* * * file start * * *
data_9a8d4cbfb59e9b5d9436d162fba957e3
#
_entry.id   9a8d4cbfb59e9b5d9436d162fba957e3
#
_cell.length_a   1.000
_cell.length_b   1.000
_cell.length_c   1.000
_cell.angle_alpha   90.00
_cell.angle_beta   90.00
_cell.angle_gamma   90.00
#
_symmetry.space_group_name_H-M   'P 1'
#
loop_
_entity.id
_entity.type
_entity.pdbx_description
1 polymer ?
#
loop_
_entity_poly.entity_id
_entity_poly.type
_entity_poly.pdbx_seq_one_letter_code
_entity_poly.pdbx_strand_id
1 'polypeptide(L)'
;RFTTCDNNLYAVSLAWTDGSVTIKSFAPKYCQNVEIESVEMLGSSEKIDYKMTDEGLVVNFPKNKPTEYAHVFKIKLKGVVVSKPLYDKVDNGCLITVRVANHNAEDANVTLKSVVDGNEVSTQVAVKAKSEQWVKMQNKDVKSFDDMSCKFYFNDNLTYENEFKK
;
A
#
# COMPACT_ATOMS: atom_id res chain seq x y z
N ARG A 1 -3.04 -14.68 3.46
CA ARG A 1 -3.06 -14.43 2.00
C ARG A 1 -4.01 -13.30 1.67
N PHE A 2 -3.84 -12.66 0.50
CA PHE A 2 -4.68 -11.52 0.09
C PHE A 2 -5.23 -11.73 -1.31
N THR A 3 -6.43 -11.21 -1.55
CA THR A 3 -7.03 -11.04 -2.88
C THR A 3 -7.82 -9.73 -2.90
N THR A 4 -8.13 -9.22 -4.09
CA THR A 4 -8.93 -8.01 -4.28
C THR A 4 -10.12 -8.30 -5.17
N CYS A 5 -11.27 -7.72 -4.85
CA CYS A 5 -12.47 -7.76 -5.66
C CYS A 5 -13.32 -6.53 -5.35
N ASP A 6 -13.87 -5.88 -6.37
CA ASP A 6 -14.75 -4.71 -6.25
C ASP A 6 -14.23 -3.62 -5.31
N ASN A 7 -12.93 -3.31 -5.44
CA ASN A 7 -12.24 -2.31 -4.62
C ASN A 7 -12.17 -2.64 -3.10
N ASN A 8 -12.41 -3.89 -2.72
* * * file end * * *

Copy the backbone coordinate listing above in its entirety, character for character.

data_9a8d4cbfb59e9b5d9436d162fba957e3
#
_entry.id   9a8d4cbfb59e9b5d9436d162fba957e3
#
_cell.length_a   1.000
_cell.length_b   1.000
_cell.length_c   1.000
_cell.angle_alpha   90.00
_cell.angle_beta   90.00
_cell.angle_gamma   90.00
#
_symmetry.space_group_name_H-M   'P 1'
#
loop_
_entity.id
_entity.type
_entity.pdbx_description
1 polymer ?
#
loop_
_entity_poly.entity_id
_entity_poly.type
_entity_poly.pdbx_seq_one_letter_code
_entity_poly.pdbx_strand_id
1 'polypeptide(L)'
;RFTTCDNNLYAVSLAWTDGSVTIKSFAPKYCQNVEIESVEMLGSSEKIDYKMTDEGLVVNFPKNKPTEYAHVFKIKLKGVVVSKPLYDKVDNGCLITVRVANHNAEDANVTLKSVVDGNEVSTQVAVKAKSEQWVKMQNKDVKSFDDMSCKFYFNDNLTYENEFKK
;
A
#
# COMPACT_ATOMS: atom_id res chain seq x y z
N ARG A 1 -3.04 -14.68 3.46
CA ARG A 1 -3.06 -14.43 2.00
C ARG A 1 -4.01 -13.30 1.67
N PHE A 2 -3.84 -12.66 0.50
CA PHE A 2 -4.68 -11.52 0.09
C PHE A 2 -5.23 -11.73 -1.31
N THR A 3 -6.43 -11.21 -1.55
CA THR A 3 -7.03 -11.04 -2.88
C THR A 3 -7.82 -9.73 -2.90
N THR A 4 -8.13 -9.22 -4.09
CA THR A 4 -8.93 -8.01 -4.28
C THR A 4 -10.12 -8.30 -5.17
N CYS A 5 -11.27 -7.72 -4.85
CA CYS A 5 -12.47 -7.76 -5.66
C CYS A 5 -13.32 -6.53 -5.35
N ASP A 6 -13.87 -5.88 -6.37
CA ASP A 6 -14.75 -4.71 -6.25
C ASP A 6 -14.23 -3.62 -5.31
N ASN A 7 -12.93 -3.31 -5.44
CA ASN A 7 -12.24 -2.31 -4.62
C ASN A 7 -12.17 -2.64 -3.10
N ASN A 8 -12.41 -3.89 -2.72